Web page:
At the turn of the 20th century, rural cooperative associations found a way to install telephone networks without erecting poles: They simply connected their wires to the existing pasture fences.
“Fifteen or twenty farmers in Clay Township, Cass County, are enjoying the privileges of first-class telephone service without the annoyance of a monthly collector thrusting a bill for rental under their noses,” reported the Washington Post in 1903. “Their homes are connected by a system of wires, and the novelty of the plan lies in the fact that the barbed wire fences are utilized as a conveyor of neighborhood gossip. Just who conceived the idea that these strands of wire that for years had served only one purpose could be made to do a double duty is not known.”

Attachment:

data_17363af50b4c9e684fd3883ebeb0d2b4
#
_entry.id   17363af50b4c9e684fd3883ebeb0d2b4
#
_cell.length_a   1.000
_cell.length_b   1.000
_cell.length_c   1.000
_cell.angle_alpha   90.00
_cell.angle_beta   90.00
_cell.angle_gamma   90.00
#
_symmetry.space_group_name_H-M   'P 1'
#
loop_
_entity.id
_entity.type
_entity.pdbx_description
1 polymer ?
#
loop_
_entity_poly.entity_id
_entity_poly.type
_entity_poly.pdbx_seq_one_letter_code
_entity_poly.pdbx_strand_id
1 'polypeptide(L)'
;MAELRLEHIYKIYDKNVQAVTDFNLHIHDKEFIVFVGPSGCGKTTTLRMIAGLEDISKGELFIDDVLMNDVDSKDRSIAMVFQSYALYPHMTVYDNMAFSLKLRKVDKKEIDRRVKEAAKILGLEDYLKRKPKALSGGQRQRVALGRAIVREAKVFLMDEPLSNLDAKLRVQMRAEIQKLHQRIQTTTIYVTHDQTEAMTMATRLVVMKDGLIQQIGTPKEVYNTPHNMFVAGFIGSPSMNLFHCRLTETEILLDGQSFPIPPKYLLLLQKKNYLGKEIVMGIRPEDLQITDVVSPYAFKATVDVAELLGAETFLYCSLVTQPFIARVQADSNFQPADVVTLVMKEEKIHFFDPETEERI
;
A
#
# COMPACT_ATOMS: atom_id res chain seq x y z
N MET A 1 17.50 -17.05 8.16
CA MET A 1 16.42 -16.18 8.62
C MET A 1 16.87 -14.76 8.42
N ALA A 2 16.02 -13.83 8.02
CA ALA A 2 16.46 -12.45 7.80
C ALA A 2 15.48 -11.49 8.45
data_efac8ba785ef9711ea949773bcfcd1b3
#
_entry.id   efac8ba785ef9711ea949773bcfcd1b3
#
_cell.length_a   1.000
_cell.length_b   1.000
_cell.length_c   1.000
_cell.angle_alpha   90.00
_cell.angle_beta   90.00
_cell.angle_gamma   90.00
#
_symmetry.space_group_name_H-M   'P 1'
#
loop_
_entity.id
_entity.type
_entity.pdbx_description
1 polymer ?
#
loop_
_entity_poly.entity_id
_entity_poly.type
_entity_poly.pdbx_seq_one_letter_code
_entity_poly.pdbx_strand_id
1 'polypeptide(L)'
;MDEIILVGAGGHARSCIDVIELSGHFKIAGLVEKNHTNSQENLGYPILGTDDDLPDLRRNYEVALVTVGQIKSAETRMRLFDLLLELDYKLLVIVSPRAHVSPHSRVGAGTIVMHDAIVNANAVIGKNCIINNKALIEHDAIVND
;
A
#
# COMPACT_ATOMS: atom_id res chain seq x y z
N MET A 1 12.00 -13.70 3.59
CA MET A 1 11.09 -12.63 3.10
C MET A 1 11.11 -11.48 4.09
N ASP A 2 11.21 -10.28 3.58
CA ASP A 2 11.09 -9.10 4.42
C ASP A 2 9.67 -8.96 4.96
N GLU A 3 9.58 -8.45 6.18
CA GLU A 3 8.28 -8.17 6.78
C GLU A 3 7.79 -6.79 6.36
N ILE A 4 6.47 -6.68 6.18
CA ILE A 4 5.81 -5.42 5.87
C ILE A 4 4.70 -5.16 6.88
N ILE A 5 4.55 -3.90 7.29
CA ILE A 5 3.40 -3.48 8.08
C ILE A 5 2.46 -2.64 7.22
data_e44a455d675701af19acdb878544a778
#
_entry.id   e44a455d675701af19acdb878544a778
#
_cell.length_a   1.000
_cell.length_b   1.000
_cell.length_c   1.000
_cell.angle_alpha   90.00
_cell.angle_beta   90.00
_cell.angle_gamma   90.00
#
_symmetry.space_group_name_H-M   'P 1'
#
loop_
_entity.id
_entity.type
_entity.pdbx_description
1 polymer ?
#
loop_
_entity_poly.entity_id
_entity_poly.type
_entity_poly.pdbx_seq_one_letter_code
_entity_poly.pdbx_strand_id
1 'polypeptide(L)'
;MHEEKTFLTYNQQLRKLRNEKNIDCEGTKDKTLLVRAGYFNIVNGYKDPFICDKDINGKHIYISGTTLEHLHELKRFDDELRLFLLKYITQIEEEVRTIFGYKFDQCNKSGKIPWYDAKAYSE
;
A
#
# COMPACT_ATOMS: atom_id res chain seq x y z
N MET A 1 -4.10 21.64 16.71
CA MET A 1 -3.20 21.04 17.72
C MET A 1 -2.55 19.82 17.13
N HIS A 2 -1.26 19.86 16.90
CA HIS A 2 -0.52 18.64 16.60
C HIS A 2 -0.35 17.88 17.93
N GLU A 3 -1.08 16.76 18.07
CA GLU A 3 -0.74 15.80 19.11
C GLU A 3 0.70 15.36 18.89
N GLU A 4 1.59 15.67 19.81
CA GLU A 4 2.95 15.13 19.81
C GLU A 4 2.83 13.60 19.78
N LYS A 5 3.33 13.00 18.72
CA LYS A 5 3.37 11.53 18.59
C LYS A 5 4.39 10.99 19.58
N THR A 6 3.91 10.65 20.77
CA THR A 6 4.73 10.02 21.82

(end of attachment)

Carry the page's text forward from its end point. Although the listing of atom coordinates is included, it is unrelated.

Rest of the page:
Maude Smith Galloway and her husband arrived in Texas in 1906. “We talked to a few close neighbors over a telephone hooked to a barbed wire fence when we came to Llano,” she said, “and now we have the dial system and can talk to any of the rural districts in the country.”
Historian David B. Sicilia wrote, “Barbed wire unwittingly became part of the nation’s budding telephone network. What kept crops and animals apart helped bring people together.”
(Alan Krell, The Devil’s Rope, 2002.)